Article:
Terry Flew is an international recognised leader in media and communications, with research interests in digital media, global media, media policy, creative industries, media economics, and the future of journalism. He is the author of Australia’s leading new media textbook, New Media: An Introduction, which has sold over 15,000 copies over four editions (2002, 2005, 2008, 2014). He is also the author of Global Creative Industries (Polity, 2013), Creative Industries, Culture and Policy (Sage, 2012), Key Concepts in Creative Industries (Sage, 2013), and Understanding Global Media (Palgrave, 2007). He edited Creative Industries and Urban Development: Creative Cities in the 21st Century (Routledge, 2012). His most recent book, Media Economics, co-authored with Stuart Cunningham and Adam Swift, was published by Palgrave in May 2015, and an edited collection, Global Media and National Policies: The Return of the State will be published by Palgrave in December 2015 (co-edited with Petros Iosifidis and Jeanette Steemers)

Dr Heather Ford, University of Leeds
Heather Ford is an ethnographer and former Internet rights activist who studies the construction of knowledge and realignments of power in new media ecosystems using digital methods. She has a background working with a number of technology non-profits including Creative Commons, Wikimedia and Ushahidi, and is interested in methods that enable researchers to follow narratives across multiple platforms and in which individuals and groups are better able to participate in the representation of the data being created about them. She is a University Academic Fellow in the School of Media and Communication at the University of Leeds.

Dr Edgar Gómez Cruz, Vice-Chancellor Postdoctoral Fellow at RMIT
He has published widely on a number of topics relating to digital culture, ethnography and photography. His recent publications include the book From Kodak Culture to Networked Image: An Ethnography of Digital Photography Practices (2012), in Spanish, and the edited volume (with Asko Lehmuskallio) Digital Photography and Everyday Life: Empirical Studies on Material Visual Practices (2016). Current research investigates screen cultures and forms of knowledge, which is funded through RCUK and Vice Chancellor research grants.

Associate Professor Folker Hanusch, QUT Digital Media Research Centre
Dr Folker Hanusch is a Vice-Chancellor’s Research Fellow in Journalism, Media and Communication at QUT’s Creative Industries Faculty. He is also a chief investigator in QUT’s Digital Media Research Centre (DMRC), where he co-leads Programme 1 on Journalism, Public Communication and Democracy. Folker’s research focuses on journalism culture, comparative communication research, Indigenous journalism, lifestyle and travel journalism, as well as news media and suffering. He is the author of Representing Death in the News: Journalism, Media and Mortality (Palgrave, 2010); co-author of Journalism Across Cultures: An Introduction (with Levi Obijiofor, Palgrave, 2011); editor of Lifestyle Journalism (Routledge, 2013) and co-editor of Travel Journalism: Exploring Production, Impact and Culture (with Elfriede Fürsich, Palgrave, 2014). He is currently working, with Sue Abel (University of Auckland), on a book project about Indigenous journalism in Aotearoa New Zealand. The book will be published by Palgrave in early 2017.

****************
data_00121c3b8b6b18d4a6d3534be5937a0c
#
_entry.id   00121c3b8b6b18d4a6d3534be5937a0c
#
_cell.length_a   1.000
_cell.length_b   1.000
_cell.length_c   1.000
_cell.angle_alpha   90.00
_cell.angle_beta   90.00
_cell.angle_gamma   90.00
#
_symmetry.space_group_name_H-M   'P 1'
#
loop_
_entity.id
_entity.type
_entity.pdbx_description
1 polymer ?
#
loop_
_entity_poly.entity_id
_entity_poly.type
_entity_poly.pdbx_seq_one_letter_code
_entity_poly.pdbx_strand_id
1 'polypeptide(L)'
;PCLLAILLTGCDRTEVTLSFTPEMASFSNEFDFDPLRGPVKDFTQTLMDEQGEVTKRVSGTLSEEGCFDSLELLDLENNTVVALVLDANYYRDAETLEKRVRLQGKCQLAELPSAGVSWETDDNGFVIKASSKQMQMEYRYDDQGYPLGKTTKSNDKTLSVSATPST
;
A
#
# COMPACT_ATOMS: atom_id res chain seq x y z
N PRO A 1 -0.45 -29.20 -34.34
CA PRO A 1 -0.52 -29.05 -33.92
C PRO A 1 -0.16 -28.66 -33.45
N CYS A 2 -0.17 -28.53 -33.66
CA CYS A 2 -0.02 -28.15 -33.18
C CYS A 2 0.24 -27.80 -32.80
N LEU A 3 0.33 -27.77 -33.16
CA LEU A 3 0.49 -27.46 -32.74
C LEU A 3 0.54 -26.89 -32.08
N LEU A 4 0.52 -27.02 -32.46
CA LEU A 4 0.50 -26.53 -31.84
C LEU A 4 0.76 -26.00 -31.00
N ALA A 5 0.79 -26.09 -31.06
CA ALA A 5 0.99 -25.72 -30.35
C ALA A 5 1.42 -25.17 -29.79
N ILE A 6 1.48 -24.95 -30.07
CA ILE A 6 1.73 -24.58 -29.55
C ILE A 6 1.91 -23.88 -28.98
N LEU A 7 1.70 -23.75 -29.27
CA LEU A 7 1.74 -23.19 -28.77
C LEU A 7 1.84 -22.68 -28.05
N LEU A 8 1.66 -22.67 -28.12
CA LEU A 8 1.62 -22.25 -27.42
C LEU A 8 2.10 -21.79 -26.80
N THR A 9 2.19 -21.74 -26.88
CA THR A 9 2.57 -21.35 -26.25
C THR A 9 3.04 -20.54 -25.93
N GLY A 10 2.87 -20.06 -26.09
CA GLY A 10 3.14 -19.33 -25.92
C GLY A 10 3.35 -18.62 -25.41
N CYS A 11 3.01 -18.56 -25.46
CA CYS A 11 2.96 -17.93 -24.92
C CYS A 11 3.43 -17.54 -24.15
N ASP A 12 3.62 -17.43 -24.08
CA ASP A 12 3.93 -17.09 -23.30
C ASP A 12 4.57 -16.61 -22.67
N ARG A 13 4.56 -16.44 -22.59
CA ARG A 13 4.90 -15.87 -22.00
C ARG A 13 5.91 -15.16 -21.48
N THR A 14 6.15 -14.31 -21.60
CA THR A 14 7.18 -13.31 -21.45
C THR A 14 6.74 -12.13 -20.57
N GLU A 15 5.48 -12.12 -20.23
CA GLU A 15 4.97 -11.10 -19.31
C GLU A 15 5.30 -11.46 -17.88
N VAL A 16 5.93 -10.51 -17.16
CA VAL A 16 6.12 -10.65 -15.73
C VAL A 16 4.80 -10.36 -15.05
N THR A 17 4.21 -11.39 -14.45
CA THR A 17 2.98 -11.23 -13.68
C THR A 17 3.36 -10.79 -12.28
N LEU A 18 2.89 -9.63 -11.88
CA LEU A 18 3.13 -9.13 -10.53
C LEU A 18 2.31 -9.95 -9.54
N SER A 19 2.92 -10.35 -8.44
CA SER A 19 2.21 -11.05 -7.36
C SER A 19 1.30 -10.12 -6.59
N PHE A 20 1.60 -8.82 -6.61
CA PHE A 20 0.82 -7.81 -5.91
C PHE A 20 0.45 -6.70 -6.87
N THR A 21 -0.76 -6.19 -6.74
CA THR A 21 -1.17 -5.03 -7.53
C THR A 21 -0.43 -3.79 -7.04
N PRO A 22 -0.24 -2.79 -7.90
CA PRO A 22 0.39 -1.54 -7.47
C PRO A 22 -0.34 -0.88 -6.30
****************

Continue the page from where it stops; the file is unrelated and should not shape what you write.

Professor Eszter Hargittai, Northwestern University
Eszter Hargittai’s research focuses on the social and policy implications of information technologies with a particular interest in how IT may contribute to or alleviate social inequalities. Her research projects have looked at differences in people’s Web-use skills, the evolution of search engines and the organization and presentation of online content, political uses of information technologies, and how IT are influencing the types of cultural products people consume. In addition to her academic articles, her work has also been featured on CNNfn, the BBC’s Web site, and several national dailies. For more information including a complete list of her publications, her CV, information about her mailing list and her blog, please see www.eszter.com

Dr Tim Highfield, QUT Digital Media Research Centre
Tim is an early-career researcher based in Brisbane, Australia. His research generally explores social media, from perspectives including popular culture, politics, news and journalism, irreverence, and fandom. Tim has a book coming very soon (in proof stage as of September 2015) on Social Media and Everyday Politics, and as of February 2015 he has been a Vice-Chancellor’s Research Fellow in the Creative Industries Faculty at Queensland University of Technology studying ‘Visual Cultures of Social Media‘. He is a Centre Member at QUT’s Digital Media Research Centre and part of the QUT Social Media Research Group

Professor Larissa Hjorth, RMIT University
Professor Larissa Hjorth is an artist and digital ethnographer in the School of Media & Communication, RMIT University. Hjorth’s books include Mobile Media in the Asia-Pacific (2009), Games & Gaming (2010), Online@AsiaPacific (2013), Understanding Social Media (2013), Gaming in Social, Locative and Mobile Media (2014), Digital Ethnography (2016), Screen Ecologies: Art, Media, and the Environment in the Asia-Pacific Region. Research projects include: Locating the Mobile: http://locatingthemobile.net/ and Games of Being Mobile: http://gamesofbeingmobile.com/